I wondered who was responsible for this liminal space, this no mans land between  public street, educational institution and artistic entrepreneurial space where this rock now resided and was settling  in.

I looked and thought deeply. It was to the right of the Chocolate factory but a few inches directly outside the DIT College, but sitting back off the footpath, the domain of the City Council.

 

so to continue....

Looking at this everyday and seeing that it was only some 20 metres from two Dublin City  Council bins that flanked the entrance to Bolton Street College and also noting that the street was regularly swept, I was bewildered. I though and I thought, how could I express my disbelief in my cities ability to perform a simple clean-up. 

I had the following Idea, I could put the shit in the bin, but before I did I could paint it Gold, photograph it and create a  GOLDEN TURD  award and present it to the cleansing departments local office responsible for this spot. Then the award could become an annual event, where some incompetent official is awarded this stinker every year.

Given that this is a negative kind of award, we should really concentrate on the upside/not the downside and considering the logistical difficulties and the possibilities of infection in the field you would think that my mind would be the terminal point of this pre-occupation.

But after locating the  above shovel in my back garden, purchasing a can of gold spray in Evans Art Shop and securing a set of conservation grade surgical type gloves, I made my plan.

So late one January night 2017 I set out with my Hasselblad H3D 50, 80mm lens, flash, gold paint, gloves and Shovel!!

I have to admit I felt rather nervous as I approached the field of play, paranoid you might say. I felt as if I was being followed, being watched, surveilled by some dark dank force.

I approached the stool and took out my spray can and started to spray giving it a good solid coat.

I fired up my camera and flash and started to shoot, I was feeling the world closing down on me and even as there was no one around could feel my presence being observed by some horrible and remote person who was judging me and my actions, so i moved quickly.  Shot, got the shove picked up the Poo and moved the few metres to the council bin, dropped it in and put the now contaminated shovel in a plastic bag.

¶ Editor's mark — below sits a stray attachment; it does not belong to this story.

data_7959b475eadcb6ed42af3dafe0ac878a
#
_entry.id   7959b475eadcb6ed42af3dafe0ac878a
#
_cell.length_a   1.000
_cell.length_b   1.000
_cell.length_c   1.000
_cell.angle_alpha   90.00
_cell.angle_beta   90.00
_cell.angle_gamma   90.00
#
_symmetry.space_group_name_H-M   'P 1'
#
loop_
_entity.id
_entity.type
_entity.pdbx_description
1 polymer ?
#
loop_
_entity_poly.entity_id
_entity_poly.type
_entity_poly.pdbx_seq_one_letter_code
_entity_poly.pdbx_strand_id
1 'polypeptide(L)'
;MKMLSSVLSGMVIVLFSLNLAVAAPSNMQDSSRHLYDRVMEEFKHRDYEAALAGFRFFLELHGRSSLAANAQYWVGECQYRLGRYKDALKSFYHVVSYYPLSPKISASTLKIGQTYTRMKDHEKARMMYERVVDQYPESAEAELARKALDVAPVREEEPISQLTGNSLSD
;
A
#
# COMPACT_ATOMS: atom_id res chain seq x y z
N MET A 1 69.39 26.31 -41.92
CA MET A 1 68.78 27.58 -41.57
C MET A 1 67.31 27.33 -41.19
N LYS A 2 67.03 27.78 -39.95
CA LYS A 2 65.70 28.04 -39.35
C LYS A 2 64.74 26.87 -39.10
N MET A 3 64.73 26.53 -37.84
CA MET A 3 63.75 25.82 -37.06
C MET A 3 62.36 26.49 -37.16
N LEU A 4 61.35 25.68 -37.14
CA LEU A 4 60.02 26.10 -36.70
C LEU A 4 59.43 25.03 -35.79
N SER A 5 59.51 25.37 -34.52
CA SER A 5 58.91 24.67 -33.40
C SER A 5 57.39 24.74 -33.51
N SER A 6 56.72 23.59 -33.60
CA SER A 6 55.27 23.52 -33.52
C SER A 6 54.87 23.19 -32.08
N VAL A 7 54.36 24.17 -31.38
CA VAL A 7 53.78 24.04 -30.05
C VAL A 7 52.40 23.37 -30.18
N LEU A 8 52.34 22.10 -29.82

I was shocked when i got home to find that the paint had not cured on the poo and only the ground had got a good coat of golden paint and this put a stop to my overzealous plans to bring the powers that be too boot.

So I reverted to my previous good news only position, but swore I would learn a little more about the substances i was dealing with and how they wold react with the air and other materials they came into contact with.....

And of course we must also remember that no experience is lost on us and every little event is a means to incrementally advance our knowledge!





 

Monday, 23 November 2020

In some ways it was great already!


 As I move on  through this Pecious Silver Process   I am discovering the depth of meaning beyond the object that is captured within the image, I know this sounds a little hard to touch, but if I allow myself the space to explain this to myself, we may all be able to move forward from this point with a little insight.

 So Let me explain, This work  is made to examine optically, and on a precious material(type 55 Polaroid), objects that hold a particular value to me, (beyond a monetary value).

This particular piece, is for me the symbol of the darkroom, a fine piece of engineering,  and a physical reminder of a very special time in my life when I discovered photography. When I was in the school darkroom processing film and the Gralab let out its piercing buzz, there was no doubt it was time for you to retrieve your film or at least move on to the next part of the process.

But this particular clock bought by me to replace a now defunct clock in another college darkroom where I now officiate, has proven to me to be a touchstone for a whole different set of experiences. It embodies for me my own experiences of the U.S.A. what it has become and how it may progress.